There is not much that is new in the new immigration law. Nonetheless, it has raised expectations among a wide swath of the population: retirees, homemakers, students who have not gotten past the ninth grade, the unemployed and the elderly, to cite a few.
In one paragraph, the much-publicized law mentions that medical technicians are also subject to the burden of having to wait three years from the date of a passport request or the extension of an existing passport without regard for the time they have been out of the workforce. This measure not only discourages the prospects for travel, but—and to me this is the greater danger—it also discourages the desire of people to continue with their studies. Once they have completed the ninth grade, many abandon the classroom for good.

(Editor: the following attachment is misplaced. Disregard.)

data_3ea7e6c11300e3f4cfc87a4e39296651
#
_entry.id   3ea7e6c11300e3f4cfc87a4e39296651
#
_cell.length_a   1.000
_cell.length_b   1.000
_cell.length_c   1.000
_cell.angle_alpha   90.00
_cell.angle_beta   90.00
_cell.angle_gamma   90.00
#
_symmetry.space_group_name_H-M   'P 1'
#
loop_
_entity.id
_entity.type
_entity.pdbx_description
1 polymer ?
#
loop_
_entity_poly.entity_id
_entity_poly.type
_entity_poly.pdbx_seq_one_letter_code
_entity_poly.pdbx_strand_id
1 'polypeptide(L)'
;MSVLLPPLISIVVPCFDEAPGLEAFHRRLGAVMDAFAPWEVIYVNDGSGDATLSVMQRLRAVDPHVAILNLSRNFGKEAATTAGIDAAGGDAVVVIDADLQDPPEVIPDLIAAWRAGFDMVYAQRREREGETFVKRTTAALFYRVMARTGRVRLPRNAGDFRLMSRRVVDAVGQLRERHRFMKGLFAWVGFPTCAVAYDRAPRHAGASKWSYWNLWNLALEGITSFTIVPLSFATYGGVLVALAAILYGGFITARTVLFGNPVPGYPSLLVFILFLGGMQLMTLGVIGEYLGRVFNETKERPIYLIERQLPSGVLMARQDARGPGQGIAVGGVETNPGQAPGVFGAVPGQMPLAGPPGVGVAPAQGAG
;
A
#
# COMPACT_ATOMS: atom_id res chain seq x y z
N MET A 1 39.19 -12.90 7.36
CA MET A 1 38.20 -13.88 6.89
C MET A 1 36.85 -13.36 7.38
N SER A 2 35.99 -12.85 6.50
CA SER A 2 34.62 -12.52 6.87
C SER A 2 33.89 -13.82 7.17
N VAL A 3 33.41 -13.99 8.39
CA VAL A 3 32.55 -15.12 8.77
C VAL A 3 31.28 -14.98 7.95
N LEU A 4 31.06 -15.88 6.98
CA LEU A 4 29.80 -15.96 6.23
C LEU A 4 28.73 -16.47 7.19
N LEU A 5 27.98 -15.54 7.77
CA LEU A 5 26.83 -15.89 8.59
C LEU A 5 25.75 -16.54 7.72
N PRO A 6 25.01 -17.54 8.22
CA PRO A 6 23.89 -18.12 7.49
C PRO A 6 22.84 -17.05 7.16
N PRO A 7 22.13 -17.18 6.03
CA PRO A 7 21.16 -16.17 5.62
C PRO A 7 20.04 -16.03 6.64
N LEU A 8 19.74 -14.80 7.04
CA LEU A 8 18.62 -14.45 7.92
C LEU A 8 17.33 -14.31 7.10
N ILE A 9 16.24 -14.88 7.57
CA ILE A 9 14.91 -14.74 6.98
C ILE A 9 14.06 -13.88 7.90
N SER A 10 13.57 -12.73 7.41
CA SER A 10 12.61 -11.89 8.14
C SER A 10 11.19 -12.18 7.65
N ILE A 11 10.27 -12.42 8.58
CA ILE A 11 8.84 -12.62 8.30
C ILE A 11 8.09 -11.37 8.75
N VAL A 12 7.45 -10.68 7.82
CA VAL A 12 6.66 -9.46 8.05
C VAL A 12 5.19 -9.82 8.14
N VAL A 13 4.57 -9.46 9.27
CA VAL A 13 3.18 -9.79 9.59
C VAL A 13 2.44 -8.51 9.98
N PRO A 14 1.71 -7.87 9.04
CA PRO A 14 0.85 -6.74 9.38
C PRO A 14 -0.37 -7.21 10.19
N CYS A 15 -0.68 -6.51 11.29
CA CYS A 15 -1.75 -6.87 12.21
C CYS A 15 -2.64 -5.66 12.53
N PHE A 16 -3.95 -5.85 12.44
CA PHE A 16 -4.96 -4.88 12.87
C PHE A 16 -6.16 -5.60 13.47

This has been going on for many years with respect to university careers. Many quit before graduating, or simply never begin their studies in the hope of being able to travel someday. The same thing is happening is less specialized fields of study. This is leading and will continue to lead to an even greater lowering of the country’s educational and technical standards, which have already been significantly eroded.
Logically speaking, it remains to be seen whether or not those fortunate enough to be granted a long-awaited passport will be approved for a visa by the countries they hope to visit. In this way the Cuban government, like Pontius Pilate, can wash its hands of the matter, placing the blame on others as usual.
Ladies and gentlemen, make no mistake. This new emigration law seems more like a new, more-sophisticated Mariel, but one that is organized and controlled by the state.
Translated by BW and Unstated
October 25 2012